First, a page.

In songbirds, song control nuclei such as HVC and Area X, show seasonal changes in volume that are regulated, at least in part, by the action of gonadal testosterone (T) and its metabolites. These changes in volume are a result of changes in cell size, dendritic branching and, in HVC, the incorporation of newborn neurons. Doublecortin (DCX) is a microtubule-associated protein expressed during development and in adulthood in post-mitotic migrating and differentiating neurons in mammals. Our previous studies in male canaries demonstrated that DCX is expressed in BrdU-positive neurons consistent with DCX being a marker of neurogenesis in adult canaries. Testosterone induces marked increases in song nuclei volume in adult female canaries making these nuclei more male-like. Within the songbird brain, T can be metabolized to 5 alpha-dihydrotestosterone (DHT) and 17 beta-estradiol (E2). We found previously that both these metabolites are required to increase the volume of song nuclei in adult female canaries, but the cellular basis of this adult neuroplasticity is not well understood. Within HVC, the number of DCX-immunoreactive (ir) cells can be increased by photostimulation or treatment with T, but the effects of T and its metabolites on cell death in the songbird brain had not yet been elucidated. We therefore examined the effect of DHT and E2 on DCX expression and cell death in the song nuclei of adult female canaries. Intact female canaries were implanted with Silastic tubing containing crystalline T, DHT, E2, or a combination of DHT+E2. Control animals received empty implants. All birds were kept under early spring-like photoperiodic conditions (11L:13D) for 3 weeks. In HVC, the total number of DCX-ir cells was increased by treatment with T or DHT+E2 as compared to control birds, but was not affected by treatment with DHT or E2 alone. The number of pyknotic cells observed in the HVC was also increased by T but not by its metabolites. In Area X, the total number of DCX-ir cells was increased by treatment with T or DHT+E2, but the number of pyknotic cells was unaffected by hormone treatment. These results suggest that T enhances cellular turnover in the HVC (migration into, and cell death within, HVC), but affects only recruitment of new neurons into Area X. [less ▲]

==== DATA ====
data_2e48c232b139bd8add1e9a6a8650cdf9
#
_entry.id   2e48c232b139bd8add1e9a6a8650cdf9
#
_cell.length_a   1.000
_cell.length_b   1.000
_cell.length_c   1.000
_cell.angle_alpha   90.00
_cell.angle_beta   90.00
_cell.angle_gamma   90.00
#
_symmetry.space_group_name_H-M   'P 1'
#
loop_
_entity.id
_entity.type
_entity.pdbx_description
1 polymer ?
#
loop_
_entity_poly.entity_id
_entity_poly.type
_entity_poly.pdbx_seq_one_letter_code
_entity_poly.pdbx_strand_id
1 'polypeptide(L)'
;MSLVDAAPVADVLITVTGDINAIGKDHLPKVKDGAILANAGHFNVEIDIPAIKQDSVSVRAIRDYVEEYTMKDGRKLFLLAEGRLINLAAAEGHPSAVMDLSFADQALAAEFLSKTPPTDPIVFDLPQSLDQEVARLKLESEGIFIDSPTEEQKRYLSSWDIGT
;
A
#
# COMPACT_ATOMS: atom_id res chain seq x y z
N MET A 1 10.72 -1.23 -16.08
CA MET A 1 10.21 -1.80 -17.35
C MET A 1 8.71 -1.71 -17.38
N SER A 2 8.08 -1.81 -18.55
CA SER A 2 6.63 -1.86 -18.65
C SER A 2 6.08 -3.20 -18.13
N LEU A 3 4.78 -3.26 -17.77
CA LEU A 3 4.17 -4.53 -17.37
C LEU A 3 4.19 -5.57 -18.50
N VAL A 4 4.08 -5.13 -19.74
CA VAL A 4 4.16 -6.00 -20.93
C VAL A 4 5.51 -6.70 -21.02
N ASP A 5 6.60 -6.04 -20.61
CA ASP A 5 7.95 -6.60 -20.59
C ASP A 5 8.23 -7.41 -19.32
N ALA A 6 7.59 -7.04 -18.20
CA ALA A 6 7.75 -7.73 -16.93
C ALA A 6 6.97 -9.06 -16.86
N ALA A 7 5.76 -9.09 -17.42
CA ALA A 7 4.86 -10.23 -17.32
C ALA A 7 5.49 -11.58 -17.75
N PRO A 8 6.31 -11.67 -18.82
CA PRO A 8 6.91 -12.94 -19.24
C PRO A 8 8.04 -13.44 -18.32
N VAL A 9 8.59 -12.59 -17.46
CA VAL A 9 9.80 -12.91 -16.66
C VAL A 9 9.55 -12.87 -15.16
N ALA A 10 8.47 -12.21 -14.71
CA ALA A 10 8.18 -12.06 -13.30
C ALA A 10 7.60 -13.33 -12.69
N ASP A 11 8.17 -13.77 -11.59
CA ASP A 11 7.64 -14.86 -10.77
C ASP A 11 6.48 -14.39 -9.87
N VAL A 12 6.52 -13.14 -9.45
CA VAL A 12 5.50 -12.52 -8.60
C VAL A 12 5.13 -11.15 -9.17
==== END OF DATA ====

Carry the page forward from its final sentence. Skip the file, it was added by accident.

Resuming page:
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See detailSex steroid-induced neuroplasticity and behavioral activation in birds
Balthazart, Jacques ULg; Charlier, Thierry ULg; Barker, Jennifer ULg et al

in European Journal of Neuroscience (2010), 32